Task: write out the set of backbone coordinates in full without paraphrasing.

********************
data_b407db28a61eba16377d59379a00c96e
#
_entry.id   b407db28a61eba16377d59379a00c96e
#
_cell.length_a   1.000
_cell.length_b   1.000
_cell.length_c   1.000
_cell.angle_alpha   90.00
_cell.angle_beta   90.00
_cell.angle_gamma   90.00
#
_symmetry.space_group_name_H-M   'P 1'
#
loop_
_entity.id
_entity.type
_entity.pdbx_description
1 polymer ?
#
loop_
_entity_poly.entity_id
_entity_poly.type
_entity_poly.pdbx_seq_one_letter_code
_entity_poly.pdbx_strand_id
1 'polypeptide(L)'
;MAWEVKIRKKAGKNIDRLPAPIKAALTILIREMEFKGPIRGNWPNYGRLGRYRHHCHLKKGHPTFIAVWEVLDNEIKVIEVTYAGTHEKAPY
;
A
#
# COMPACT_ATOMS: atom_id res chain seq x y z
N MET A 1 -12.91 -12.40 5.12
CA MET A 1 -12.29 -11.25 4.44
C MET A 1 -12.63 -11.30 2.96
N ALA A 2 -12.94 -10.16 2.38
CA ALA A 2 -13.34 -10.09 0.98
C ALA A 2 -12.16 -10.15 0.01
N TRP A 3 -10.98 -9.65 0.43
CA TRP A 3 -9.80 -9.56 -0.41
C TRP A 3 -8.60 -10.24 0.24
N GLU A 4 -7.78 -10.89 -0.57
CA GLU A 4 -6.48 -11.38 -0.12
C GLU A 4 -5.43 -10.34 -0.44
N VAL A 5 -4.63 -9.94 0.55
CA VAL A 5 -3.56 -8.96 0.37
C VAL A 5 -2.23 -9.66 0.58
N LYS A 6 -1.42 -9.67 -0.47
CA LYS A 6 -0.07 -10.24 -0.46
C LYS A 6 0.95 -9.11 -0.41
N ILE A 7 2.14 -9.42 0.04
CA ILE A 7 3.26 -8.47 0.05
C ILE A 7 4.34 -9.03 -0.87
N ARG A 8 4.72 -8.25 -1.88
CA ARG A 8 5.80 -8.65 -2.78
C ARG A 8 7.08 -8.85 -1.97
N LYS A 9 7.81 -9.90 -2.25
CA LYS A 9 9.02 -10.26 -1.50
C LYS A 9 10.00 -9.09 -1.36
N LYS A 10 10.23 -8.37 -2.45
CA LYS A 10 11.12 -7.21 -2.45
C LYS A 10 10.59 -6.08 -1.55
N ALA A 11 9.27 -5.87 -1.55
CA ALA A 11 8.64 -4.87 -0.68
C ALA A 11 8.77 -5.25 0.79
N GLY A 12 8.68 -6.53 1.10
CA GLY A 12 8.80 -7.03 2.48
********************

data_b407db28a61eba16377d59379a00c96e
#
_entry.id   b407db28a61eba16377d59379a00c96e
#
_cell.length_a   1.000
_cell.length_b   1.000
_cell.length_c   1.000
_cell.angle_alpha   90.00
_cell.angle_beta   90.00
_cell.angle_gamma   90.00
#
_symmetry.space_group_name_H-M   'P 1'
#
loop_
_entity.id
_entity.type
_entity.pdbx_description
1 polymer ?
#
loop_
_entity_poly.entity_id
_entity_poly.type
_entity_poly.pdbx_seq_one_letter_code
_entity_poly.pdbx_strand_id
1 'polypeptide(L)'
;MAWEVKIRKKAGKNIDRLPAPIKAALTILIREMEFKGPIRGNWPNYGRLGRYRHHCHLKKGHPTFIAVWEVLDNEIKVIEVTYAGTHEKAPY
;
A
#
# COMPACT_ATOMS: atom_id res chain seq x y z
N MET A 1 -12.91 -12.40 5.12
CA MET A 1 -12.29 -11.25 4.44
C MET A 1 -12.63 -11.30 2.96
N ALA A 2 -12.94 -10.16 2.38
CA ALA A 2 -13.34 -10.09 0.98
C ALA A 2 -12.16 -10.15 0.01
N TRP A 3 -10.98 -9.65 0.43
CA TRP A 3 -9.80 -9.56 -0.41
C TRP A 3 -8.60 -10.24 0.24
N GLU A 4 -7.78 -10.89 -0.57
CA GLU A 4 -6.48 -11.38 -0.12
C GLU A 4 -5.43 -10.34 -0.44
N VAL A 5 -4.63 -9.94 0.55
CA VAL A 5 -3.56 -8.96 0.37
C VAL A 5 -2.23 -9.66 0.58
N LYS A 6 -1.42 -9.67 -0.47
CA LYS A 6 -0.07 -10.24 -0.46
C LYS A 6 0.95 -9.11 -0.41
N ILE A 7 2.14 -9.42 0.04
CA ILE A 7 3.26 -8.47 0.05
C ILE A 7 4.34 -9.03 -0.87
N ARG A 8 4.72 -8.25 -1.88
CA ARG A 8 5.80 -8.65 -2.78
C ARG A 8 7.08 -8.85 -1.97
N LYS A 9 7.81 -9.90 -2.25
CA LYS A 9 9.02 -10.26 -1.50
C LYS A 9 10.00 -9.09 -1.36
N LYS A 10 10.23 -8.37 -2.45
CA LYS A 10 11.12 -7.21 -2.45
C LYS A 10 10.59 -6.08 -1.55
N ALA A 11 9.27 -5.87 -1.55
CA ALA A 11 8.64 -4.87 -0.68
C ALA A 11 8.77 -5.25 0.79
N GLY A 12 8.68 -6.53 1.10
CA GLY A 12 8.80 -7.03 2.48